The article deals with a developmental cline of the ego-et-nunc communicative scope in Slavic versus Germanic and Romance. The author posits a two pathway grammaticalization for the Indo-European ego-et-nunc communicative scope progressing along the axis of syntheticity and the axis of analyticity respectively. The prospective perspective (aspect)...
Article
The article discusses the premises of the systemic typology of G. P. Mel’nikov in comparison with the precepts of the sociolinguistic typology of P. Trudgill. The author, in particular, looks into the correlation of linguistic patterning and societal structures as presented in the two theories, and offers a detailed synopsis of the societal factors...
Article
Full-text available
A missing chain? On the sociolinguistics of the Grand Duchy of LithuaniaThe article critically assesses the theory of communicative networks and its applicability in the study of multilingualism as found in the Grand Duchy of Lithuania (GDL). The author analyzes foundations for postulating the existence of a speech community in the GDL and adduces...
Book
This is the first English-language study of the translations of the Bible and Shakespeare into vernacular Ukrainian by Pantelejmon Kuliš (1819–97), a true Ukrainian maverick in the national revival of his country. In this study, Kuliš’s translations are discussed in tandem with the time and people engaged in their assessment. As a result, the Ukrai...
Article
This paper aims to ascertain the place of the Ukrainian linguist Oleksandr Popov (1855–80) in the history of Indo-European and typological studies. Remaining largely unknown in the west, Popov left a trailblazing contribution to the reconstruction of IE noun inflection. Critical of Curtius’ approach nourished by the idea of linguistic absolutism, P...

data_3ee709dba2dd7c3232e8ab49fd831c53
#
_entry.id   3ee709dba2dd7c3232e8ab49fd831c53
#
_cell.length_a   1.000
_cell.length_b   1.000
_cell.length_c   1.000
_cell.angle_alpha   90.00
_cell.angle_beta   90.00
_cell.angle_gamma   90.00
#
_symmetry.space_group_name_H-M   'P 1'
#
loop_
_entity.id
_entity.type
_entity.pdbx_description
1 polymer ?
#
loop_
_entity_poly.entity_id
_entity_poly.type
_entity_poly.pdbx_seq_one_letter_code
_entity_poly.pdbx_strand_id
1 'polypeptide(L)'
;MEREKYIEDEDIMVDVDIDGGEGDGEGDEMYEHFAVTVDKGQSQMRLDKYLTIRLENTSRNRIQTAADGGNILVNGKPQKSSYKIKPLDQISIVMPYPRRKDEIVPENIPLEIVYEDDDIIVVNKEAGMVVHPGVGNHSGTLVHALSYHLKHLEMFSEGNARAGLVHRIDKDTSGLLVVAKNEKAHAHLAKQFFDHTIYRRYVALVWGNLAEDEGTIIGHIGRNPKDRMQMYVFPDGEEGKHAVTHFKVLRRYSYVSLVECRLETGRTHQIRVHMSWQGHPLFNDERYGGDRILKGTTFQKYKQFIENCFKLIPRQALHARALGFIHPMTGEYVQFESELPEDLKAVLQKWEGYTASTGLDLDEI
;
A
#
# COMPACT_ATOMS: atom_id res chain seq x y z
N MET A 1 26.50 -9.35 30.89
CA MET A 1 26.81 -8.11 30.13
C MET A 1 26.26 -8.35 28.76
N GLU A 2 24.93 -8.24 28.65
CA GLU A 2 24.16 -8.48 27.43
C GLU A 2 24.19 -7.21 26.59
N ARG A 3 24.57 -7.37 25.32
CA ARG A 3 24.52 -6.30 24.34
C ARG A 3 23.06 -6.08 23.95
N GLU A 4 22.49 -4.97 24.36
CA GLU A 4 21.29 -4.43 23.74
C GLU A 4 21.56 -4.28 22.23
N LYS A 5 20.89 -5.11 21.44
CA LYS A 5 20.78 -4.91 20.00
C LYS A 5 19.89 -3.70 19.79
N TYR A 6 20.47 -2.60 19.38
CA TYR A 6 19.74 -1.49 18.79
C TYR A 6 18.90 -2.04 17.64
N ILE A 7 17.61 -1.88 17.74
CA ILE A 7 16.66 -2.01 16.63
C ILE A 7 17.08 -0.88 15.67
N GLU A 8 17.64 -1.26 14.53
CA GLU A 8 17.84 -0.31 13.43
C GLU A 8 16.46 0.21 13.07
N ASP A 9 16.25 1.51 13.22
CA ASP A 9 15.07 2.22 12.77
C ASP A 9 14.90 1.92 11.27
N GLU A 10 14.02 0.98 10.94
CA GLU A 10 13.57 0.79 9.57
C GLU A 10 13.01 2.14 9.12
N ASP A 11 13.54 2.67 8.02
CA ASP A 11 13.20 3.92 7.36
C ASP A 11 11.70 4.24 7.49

Article
Full-text available
This article critically assesses probabilistic predictions on the theory of contact-induced grammaticalization of the comitative-instrumental polysemy in those Slavic languages which have had a history of long and intense interaction with either German or Italian. Having provided extensive dialectal data, I argue instead that there are no grounds f...
Chapter
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There are several concepts in Ukrainian sociolinguistics that seem to be better off classified as spooky, scary terms. Among them are iazychie and surzhyk1 referring to linguistic hybrids routinely castigated in both public and scholarly discourse in today’s Ukraine. To take iazychie as defined in the Encyclopedia of the Ukrainian Language, publish...
Article
Full-text available
Bridget Drinka has recently revived an areal interpretation of the European periphrastic perfect diffusing from the Romance languages via German to Slavic, including North Russian. Based on the material from Slavic and Baltic languages, a totally different developmental vista of the be-possessive construction is offered in this paper. A special emp...
Article